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Let Us All Now Praise Sen. Sherrod Brown

Let Us All Now Praise Sen. Sherrod Brown

December 8, 2007

We are so used to media accounts of political leaders saying one thing and doing another, it comes as a shock to see someone, out of the spotlight, walking the walk. So let's take a moment to recognize US Senator Sherrod Brown, highlighted in yesterday's Washington Post, who, since being elected to the US House in 1992, has refused government-sponsored health insurance until all Americans can get it:

"Truth be told, I thought that we would pass some real universal health care in the next two years," Brown said. "I didn't think it was going to be a 15-year-long or two-decade-long commitment."

For much of that time, Brown, who served 14 years in the House before winning a Senate seat last year, did what millions of others without employer-sponsored coverage do: He bought a policy on the individual market. Those policies tend to be less comprehensive and more expensive than plans whose premiums are funded mostly by employers.

Brown declined to disclose how much his annual premiums were but said the coverage did not really kick in until after a $5,000 annual deductible. As a result, for many years the lawmaker paid out of his own pocket for health care. Even when he visited the House doctor for flu shots or physicals -- a perk not enjoyed by constituents -- he covered the cost with his own cash.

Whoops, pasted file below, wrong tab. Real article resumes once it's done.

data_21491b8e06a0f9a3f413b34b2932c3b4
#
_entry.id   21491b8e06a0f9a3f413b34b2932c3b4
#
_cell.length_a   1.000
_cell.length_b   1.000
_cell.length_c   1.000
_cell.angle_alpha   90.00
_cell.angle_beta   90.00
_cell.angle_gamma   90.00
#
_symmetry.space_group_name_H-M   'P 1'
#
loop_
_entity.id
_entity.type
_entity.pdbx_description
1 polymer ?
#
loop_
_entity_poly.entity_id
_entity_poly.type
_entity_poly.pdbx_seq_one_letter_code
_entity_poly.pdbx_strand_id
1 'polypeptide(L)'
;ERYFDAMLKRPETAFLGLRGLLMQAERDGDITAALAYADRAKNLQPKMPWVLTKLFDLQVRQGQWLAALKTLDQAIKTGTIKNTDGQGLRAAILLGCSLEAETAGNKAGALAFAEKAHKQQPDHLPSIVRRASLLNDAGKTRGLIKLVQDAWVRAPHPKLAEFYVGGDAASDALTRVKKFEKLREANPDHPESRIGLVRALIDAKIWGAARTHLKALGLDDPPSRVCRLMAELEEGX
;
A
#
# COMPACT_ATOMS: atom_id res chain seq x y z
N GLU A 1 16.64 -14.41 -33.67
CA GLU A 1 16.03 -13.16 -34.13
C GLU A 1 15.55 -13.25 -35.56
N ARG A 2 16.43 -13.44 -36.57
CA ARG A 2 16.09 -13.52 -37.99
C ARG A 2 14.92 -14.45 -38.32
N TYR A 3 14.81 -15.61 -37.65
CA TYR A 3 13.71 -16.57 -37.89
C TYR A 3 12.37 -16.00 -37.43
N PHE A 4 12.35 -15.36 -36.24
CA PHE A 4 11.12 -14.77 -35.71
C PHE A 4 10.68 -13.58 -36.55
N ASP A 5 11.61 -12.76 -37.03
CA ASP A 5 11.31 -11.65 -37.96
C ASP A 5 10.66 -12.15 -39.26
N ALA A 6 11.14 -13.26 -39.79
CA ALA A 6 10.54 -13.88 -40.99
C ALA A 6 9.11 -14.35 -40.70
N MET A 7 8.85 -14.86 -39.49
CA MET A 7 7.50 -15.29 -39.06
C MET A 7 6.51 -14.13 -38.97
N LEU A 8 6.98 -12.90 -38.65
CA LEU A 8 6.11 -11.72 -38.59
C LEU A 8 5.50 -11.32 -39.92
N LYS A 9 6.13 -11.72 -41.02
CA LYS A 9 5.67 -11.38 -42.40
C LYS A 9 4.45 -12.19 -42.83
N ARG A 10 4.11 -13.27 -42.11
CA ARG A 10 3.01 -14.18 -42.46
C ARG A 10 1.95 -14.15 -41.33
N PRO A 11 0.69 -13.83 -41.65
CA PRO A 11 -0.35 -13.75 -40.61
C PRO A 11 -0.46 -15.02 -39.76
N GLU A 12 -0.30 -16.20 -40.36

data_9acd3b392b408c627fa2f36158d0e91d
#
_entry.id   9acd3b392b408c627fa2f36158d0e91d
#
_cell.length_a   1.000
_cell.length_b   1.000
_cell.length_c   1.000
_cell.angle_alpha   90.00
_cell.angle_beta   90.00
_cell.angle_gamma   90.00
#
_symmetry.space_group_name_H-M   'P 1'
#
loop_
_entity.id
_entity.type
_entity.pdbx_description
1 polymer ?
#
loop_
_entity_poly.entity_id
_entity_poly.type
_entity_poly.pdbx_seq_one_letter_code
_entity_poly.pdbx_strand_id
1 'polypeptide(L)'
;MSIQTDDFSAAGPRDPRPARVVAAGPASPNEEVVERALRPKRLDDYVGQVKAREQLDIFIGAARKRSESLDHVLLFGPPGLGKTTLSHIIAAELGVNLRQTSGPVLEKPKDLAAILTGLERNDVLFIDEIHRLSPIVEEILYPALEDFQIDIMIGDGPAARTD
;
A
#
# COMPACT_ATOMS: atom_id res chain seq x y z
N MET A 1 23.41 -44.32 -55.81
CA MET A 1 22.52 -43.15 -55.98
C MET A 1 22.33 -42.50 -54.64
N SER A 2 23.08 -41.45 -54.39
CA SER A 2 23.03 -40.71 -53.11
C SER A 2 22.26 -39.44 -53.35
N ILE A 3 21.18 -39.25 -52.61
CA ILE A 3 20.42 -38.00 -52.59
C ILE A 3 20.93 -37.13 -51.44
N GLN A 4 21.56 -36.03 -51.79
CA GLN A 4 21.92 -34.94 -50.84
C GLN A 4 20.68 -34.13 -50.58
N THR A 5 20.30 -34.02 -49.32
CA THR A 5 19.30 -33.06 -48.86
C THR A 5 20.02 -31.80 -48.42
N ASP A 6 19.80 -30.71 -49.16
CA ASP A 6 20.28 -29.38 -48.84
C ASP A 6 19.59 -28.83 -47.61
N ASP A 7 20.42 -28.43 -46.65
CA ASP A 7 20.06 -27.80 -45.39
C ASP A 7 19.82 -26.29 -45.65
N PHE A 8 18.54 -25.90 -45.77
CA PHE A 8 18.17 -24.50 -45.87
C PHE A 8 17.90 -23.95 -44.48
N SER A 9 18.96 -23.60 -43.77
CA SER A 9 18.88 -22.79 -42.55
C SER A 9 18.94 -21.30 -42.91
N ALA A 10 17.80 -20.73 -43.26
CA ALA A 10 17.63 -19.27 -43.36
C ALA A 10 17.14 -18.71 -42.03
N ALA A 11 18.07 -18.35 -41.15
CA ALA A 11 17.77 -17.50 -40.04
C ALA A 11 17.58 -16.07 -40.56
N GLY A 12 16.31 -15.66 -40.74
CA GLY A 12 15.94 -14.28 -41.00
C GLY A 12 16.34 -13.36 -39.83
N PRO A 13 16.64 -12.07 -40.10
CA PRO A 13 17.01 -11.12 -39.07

Brown did draw on the insurance policy at least once, in January 2000. One Sunday morning while driving to church with a daughter, the congressman hit a patch of ice and slammed into a tree stump. Brown broke his back, pelvis and several ribs, landing him in the hospital for two weeks and keeping him home in a rented hospital bed for a while after that.

After he paid the $5,000 deductible, the insurance picked up 80 percent of the rest, Brown said, but the painful ordeal still cost him $12,000 to $13,000. His daughter, covered by his policy, was uninjured, but Brown had to pay out of pocket for her emergency-room examination. Asked if the accident made him regret the pledge, Brown said, "No, I had made the commitment, and I just still lived with it."

Brown has better coverage now. In 2004, he married Connie Schultz, a columnist at the Cleveland Plain Dealer, and joined her insurance plan. When Schultz took a temporary leave while Brown ran for Senate, the couple had to pay the full premium for the plan.